The progressive left ventricular dilation is observed sometimes during the early convalescent period of AMI.16 22 Although this dilation appears to represent a compensatory mechanism for suppressed ventricular function, it may profoundly derange left ventricular function and affect patient prognoses.23 Although coronary reperfusion per se might have a beneficial effect of preventing left ventricular dilation,16 22 24 a substantial population (19% to 42%) of patients still manifests significant left ventricular dilation, and predicting left ventricular dilation in reperfused patients is still difficult. Among factors that influence ventricular dilation, the resultant size of the infarction or asynergy is considered to be a major determinant of left ventricular dilation in reperfused patients.15 16 Therefore, if we could estimate the size of the MI, we could predict the left ventricular dilation in the early stage of the infarction.
The results of our previous and present studies showed that MI as assessed with left ventricular ejection fraction, regional wall motion, and the extent of asynergy is significantly larger in patients with MCE no reflow than those with MCE reflow. Patients with MCE no reflow manifested significant left ventricular dilation from the early to late stage. In contrast, end-diastolic volume decreased in the late stage in patients with MCE reflow. These findings are compatible with our previous observations. Therefore, MCE no reflow seems to be a predictor of left ventricular dilation in patients with reperfused anterior wall MI.
The results of this study should be considered in light of several limitations. First, our method depends heavily on echocardiographic image quality. Second, contrast intensity is influenced by many factors, including the size and number of microbubbles; factors altering ultrasonic reflection such as gain setting, depth of penetration, incident angle, axial and lateral resolution; gray scale compression; and the nonlinearity of echo amplitude signals. The timing of MCE after coronary reflow is another factor affecting the size of the no reflow phenomenon.12 Third, only patients with first anterior wall MI were enrolled in this study. Therefore, the prognostic value of MCE no reflow has not been established in patients with inferior or posterior wall MI or recurrent MI. Finally, our analysis was based on a comparison of in-hospital complications and angiographic data only; survival and quality of life in a longer follow-up period were not taken into consideration.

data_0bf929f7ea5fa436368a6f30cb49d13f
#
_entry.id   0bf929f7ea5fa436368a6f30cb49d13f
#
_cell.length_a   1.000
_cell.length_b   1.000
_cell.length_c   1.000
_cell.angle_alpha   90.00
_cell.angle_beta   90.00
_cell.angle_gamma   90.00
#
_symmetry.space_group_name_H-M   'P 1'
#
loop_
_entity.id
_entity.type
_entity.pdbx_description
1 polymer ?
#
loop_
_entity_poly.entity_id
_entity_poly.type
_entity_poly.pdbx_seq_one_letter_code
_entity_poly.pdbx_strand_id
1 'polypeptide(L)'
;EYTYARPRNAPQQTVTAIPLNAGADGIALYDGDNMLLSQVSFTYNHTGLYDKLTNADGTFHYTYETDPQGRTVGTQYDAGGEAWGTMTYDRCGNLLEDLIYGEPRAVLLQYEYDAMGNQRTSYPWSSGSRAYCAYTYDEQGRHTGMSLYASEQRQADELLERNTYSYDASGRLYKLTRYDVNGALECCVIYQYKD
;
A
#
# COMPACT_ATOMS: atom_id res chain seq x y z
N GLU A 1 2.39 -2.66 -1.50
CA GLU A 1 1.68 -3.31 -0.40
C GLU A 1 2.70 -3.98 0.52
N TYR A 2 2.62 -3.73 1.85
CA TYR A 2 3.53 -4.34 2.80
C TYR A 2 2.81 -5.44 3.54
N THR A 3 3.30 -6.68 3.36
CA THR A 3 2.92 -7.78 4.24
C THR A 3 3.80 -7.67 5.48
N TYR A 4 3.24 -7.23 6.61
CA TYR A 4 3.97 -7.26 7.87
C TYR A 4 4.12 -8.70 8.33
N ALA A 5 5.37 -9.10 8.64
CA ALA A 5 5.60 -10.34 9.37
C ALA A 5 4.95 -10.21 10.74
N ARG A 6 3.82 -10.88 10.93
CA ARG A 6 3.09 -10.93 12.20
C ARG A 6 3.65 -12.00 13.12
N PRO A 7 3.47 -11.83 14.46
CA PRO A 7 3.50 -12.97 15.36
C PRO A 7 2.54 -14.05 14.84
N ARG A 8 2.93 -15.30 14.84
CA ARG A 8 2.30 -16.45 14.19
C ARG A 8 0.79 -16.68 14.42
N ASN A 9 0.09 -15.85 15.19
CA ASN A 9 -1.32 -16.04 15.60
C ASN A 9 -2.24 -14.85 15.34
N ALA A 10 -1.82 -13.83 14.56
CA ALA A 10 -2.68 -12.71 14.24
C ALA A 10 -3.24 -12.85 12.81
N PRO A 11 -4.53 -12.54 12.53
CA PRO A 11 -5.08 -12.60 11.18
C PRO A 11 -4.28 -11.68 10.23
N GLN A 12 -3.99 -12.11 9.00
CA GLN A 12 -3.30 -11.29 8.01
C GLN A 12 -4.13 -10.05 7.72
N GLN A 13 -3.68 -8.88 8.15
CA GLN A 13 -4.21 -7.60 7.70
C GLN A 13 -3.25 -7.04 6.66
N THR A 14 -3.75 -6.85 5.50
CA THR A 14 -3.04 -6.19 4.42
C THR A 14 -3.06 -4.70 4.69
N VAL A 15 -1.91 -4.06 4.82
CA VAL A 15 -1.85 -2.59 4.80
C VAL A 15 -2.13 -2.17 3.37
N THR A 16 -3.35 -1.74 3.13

Assessment of microvascular perfusion seems to be essential in gaining further understanding of patient outcome and of the relation between intervention and outcome. Neither the patency status nor the severity of stenosis of the infarct-related artery indicates the extent of microvascular integrity, and MCE may be the only method currently available for assessment of the microvascular integrity. Thus, we may use MCE to identify patients with good or poor prognoses after AMI in a catheterization laboratory at the time of diagnostic angiography. The prompt assessment of both coronary anatomy and the quality of microvascular perfusion (and hence myocardial viability) may aid in decision making in individual patients. At present, however, the demonstration of no reflow may have little clinical usefulness in the management of these patients.
MCE assessment of reperfusion patterns provides a useful predictor of left ventricular remodeling in individual patients. If substantial no reflow is observed after coronary reflow, an advanced form of load reduction therapy is recommended to attenuate left ventricular dilation.25
MCE is inexpensive and can be performed in a catheterization laboratory in only a few minutes. However, obvious practical problems currently are connected with acquisitions of MCE in acute patients. Newly developed contrast media such as sonicated albumin solution can produce contrast enhancement of the left chambers and the myocardium through the contrast injection into the right or left atrium11 26 or the peripheral veins in canine experiments. Such new contrast media should expand the clinical application of MCE in the near future. With the advent of such contrast media, MCE can be performed to serially assess myocardial flow and viability after coronary reflow at bedside in the Intensive or Coronary Care Unit.
We greatly acknowledge the excellent technical assistance of Yuzo Sakagami, Yoshiki Jonishi, and Masakazu Ueda, the excellent secretarial assistance of Rie Nishizawa, and the statistical advice of Dr Kusuoka (Osaka University).
- Received January 23, 1995.
- Revision received July 26, 1995.
- Accepted August 25, 1995.
- Copyright © 1996 by American Heart Association